Follow the Money: Methods for Identifying Consumption and Investment Responses to a Liquidity Shock
Identifying the impacts of liquidity shocks on spending decisions is difficult methodologically but important for theory, practice, and policy. Using seven different methods on microenterprise loan applicants, we find striking results. Borrowers report uses of loan proceeds strategically, and more generally their reporting depends on elicitation method. Borrowers also interpret loan use questions differently than the key counterfactual: spending that would not have occurred sans loan. We identify the counterfactual using random assignment of loan approvals and short-run follow-up elicitation of major household and business cash outflows, and estimate that about 100% of loan-financed spending is on business inventory.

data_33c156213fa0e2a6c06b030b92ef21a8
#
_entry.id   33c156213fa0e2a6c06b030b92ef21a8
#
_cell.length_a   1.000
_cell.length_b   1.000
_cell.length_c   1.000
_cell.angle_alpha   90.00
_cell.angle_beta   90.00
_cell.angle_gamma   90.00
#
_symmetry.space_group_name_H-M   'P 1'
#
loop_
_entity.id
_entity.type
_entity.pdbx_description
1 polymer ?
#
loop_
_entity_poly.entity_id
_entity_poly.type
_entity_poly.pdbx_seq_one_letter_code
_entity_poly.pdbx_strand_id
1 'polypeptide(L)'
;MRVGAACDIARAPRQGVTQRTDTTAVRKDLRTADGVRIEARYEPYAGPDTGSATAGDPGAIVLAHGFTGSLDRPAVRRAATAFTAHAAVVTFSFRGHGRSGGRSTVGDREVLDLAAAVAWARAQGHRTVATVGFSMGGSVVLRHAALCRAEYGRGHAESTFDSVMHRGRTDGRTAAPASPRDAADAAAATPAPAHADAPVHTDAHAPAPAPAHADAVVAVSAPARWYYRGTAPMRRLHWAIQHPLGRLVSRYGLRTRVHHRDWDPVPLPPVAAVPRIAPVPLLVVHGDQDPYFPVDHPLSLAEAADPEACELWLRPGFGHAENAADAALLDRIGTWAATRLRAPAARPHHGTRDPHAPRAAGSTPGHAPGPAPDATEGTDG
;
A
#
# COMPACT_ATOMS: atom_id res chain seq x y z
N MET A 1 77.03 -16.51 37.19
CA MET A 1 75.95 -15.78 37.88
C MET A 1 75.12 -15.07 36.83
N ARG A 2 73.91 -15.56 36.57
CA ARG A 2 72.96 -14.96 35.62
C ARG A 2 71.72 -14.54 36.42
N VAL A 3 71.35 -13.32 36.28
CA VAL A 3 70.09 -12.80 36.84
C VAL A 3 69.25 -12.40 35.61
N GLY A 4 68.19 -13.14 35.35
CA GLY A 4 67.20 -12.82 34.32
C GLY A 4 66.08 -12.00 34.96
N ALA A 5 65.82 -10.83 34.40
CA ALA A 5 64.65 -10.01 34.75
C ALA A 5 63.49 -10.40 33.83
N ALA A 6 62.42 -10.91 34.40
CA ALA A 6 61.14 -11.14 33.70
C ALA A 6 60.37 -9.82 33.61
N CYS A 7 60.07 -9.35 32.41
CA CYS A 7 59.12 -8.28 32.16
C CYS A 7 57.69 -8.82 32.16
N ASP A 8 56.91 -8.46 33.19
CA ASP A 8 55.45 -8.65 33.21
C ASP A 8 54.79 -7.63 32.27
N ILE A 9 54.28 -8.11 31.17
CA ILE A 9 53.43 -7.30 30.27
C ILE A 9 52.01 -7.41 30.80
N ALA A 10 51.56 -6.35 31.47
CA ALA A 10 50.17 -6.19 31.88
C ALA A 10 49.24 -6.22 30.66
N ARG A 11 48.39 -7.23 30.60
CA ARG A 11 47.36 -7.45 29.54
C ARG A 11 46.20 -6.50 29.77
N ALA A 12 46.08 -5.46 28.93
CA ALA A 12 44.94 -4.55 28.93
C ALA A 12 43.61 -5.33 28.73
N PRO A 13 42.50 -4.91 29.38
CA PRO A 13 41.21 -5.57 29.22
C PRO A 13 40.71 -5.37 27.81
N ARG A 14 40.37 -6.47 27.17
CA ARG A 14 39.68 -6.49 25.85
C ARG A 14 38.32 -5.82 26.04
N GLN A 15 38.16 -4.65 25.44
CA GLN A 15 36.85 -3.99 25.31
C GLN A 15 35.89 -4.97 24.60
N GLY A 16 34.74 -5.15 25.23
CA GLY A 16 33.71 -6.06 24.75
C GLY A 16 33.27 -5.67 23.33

Document Object Identifier (DOI): 10.3386/w19696
Published: Dean Karlan, Adam Osman, Jonathan Zinman, Follow the money not the cash: Comparing methods for identifying consumption and investment responses to a liquidity shock, Journal of Development Economics, Volume 121, 2016, Pages 11-23, ISSN 0304-3878, https://doi.org/10.1016/j.jdeveco.2015.10.009.
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